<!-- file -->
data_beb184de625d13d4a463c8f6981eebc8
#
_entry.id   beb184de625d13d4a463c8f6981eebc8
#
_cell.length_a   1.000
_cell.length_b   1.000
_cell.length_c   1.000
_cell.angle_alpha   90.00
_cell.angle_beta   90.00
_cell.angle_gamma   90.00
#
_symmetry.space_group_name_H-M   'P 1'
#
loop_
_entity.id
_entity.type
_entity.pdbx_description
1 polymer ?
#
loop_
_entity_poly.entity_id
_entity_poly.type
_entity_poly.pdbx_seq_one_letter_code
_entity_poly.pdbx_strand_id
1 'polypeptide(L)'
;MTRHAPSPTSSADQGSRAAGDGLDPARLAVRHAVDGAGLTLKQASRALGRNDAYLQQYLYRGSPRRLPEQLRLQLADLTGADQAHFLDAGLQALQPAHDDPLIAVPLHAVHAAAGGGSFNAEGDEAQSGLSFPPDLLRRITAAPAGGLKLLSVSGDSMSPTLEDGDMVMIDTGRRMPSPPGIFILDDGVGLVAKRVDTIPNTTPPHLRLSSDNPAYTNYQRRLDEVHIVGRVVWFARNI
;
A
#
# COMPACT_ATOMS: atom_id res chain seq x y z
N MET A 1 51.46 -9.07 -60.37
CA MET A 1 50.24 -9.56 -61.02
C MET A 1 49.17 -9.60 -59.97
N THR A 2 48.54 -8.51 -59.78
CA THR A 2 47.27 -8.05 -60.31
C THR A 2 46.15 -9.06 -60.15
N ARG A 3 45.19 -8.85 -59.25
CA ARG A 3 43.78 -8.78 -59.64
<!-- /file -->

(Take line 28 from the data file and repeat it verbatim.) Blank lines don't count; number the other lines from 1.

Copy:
A